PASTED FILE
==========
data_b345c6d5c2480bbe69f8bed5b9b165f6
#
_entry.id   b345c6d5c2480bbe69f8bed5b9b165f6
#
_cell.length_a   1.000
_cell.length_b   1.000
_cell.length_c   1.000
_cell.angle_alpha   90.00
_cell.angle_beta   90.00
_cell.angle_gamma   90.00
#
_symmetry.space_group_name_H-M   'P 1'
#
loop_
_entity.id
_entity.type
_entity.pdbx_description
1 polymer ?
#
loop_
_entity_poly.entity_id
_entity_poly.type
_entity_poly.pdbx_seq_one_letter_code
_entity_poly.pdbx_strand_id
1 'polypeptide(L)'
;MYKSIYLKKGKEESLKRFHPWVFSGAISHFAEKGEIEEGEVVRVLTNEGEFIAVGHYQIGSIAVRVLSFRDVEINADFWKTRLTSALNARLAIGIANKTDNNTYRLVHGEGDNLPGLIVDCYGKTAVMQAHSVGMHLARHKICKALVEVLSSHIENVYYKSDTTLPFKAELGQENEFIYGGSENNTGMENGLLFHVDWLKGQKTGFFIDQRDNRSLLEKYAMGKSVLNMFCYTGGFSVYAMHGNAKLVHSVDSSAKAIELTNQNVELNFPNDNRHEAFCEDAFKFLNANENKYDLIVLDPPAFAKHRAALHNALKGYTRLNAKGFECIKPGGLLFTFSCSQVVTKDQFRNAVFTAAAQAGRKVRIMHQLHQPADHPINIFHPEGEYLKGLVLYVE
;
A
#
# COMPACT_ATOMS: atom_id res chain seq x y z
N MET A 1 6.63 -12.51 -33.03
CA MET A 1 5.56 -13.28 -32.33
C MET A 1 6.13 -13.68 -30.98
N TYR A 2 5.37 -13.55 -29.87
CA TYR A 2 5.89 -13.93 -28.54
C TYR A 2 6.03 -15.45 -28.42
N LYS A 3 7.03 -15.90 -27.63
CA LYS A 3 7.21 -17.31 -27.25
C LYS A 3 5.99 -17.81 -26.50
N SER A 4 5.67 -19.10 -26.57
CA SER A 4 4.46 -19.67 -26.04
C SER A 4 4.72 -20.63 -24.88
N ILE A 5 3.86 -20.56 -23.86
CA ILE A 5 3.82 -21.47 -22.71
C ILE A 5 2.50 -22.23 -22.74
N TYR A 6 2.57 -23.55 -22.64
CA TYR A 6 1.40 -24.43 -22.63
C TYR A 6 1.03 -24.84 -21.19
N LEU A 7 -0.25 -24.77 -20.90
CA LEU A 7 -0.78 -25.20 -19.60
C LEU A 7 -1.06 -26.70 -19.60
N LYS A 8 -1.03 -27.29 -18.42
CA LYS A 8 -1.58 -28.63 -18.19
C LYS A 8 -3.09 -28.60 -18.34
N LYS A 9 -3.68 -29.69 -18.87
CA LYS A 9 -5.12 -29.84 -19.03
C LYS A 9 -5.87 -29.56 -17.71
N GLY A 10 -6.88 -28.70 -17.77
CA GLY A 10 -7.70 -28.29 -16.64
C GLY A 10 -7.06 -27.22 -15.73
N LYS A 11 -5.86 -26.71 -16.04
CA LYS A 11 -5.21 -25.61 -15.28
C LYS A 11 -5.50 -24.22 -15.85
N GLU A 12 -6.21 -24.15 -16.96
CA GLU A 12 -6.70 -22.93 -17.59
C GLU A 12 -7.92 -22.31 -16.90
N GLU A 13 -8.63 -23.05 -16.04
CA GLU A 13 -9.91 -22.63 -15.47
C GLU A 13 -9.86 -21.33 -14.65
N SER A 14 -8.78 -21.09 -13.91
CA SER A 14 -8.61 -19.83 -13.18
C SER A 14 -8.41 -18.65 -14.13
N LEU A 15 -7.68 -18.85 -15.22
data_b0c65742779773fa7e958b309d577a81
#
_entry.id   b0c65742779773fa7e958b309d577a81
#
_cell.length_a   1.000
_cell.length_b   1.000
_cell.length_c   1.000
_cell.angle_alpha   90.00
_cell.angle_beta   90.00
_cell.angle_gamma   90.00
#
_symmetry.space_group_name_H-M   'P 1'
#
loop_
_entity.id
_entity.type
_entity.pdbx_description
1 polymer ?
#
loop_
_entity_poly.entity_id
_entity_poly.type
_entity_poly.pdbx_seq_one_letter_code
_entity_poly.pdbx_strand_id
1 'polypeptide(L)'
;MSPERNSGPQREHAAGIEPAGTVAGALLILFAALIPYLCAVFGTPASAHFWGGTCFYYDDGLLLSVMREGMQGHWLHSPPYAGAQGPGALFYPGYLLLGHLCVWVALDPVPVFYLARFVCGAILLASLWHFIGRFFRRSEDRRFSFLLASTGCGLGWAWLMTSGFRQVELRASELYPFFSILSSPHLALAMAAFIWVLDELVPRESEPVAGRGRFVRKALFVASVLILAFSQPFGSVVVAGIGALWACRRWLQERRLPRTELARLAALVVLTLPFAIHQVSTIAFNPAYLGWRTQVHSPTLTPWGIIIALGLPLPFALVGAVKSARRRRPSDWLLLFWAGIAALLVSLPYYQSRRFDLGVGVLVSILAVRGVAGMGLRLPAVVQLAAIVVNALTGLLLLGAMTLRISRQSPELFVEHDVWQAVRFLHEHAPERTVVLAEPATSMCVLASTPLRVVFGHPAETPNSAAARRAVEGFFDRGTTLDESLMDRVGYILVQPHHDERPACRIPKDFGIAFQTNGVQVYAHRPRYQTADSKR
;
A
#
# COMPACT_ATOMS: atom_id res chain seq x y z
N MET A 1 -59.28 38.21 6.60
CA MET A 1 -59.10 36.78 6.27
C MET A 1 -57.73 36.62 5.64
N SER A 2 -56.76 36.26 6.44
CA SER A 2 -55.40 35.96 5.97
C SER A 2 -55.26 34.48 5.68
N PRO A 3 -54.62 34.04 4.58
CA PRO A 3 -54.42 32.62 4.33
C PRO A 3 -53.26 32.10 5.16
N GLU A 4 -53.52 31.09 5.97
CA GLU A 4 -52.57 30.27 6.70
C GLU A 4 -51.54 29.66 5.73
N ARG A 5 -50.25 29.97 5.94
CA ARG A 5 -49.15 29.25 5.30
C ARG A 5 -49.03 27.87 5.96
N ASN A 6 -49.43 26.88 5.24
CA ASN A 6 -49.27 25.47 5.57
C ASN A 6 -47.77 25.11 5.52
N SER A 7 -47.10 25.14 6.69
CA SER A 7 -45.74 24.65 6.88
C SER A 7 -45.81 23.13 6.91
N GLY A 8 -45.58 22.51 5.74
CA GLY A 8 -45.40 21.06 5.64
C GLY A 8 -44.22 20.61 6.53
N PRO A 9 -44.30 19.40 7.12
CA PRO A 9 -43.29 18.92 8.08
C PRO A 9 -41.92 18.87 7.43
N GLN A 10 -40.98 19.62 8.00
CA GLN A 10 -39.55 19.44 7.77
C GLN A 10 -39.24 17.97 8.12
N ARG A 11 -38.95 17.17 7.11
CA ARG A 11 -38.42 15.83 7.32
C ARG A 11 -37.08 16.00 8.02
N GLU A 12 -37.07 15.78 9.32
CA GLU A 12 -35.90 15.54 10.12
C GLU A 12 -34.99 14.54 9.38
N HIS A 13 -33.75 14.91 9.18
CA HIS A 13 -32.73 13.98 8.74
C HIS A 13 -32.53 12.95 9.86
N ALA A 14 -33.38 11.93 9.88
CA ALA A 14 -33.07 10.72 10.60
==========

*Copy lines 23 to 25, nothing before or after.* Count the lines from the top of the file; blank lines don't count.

_entity_poly.pdbx_seq_one_letter_code
_entity_poly.pdbx_strand_id
1 'polypeptide(L)'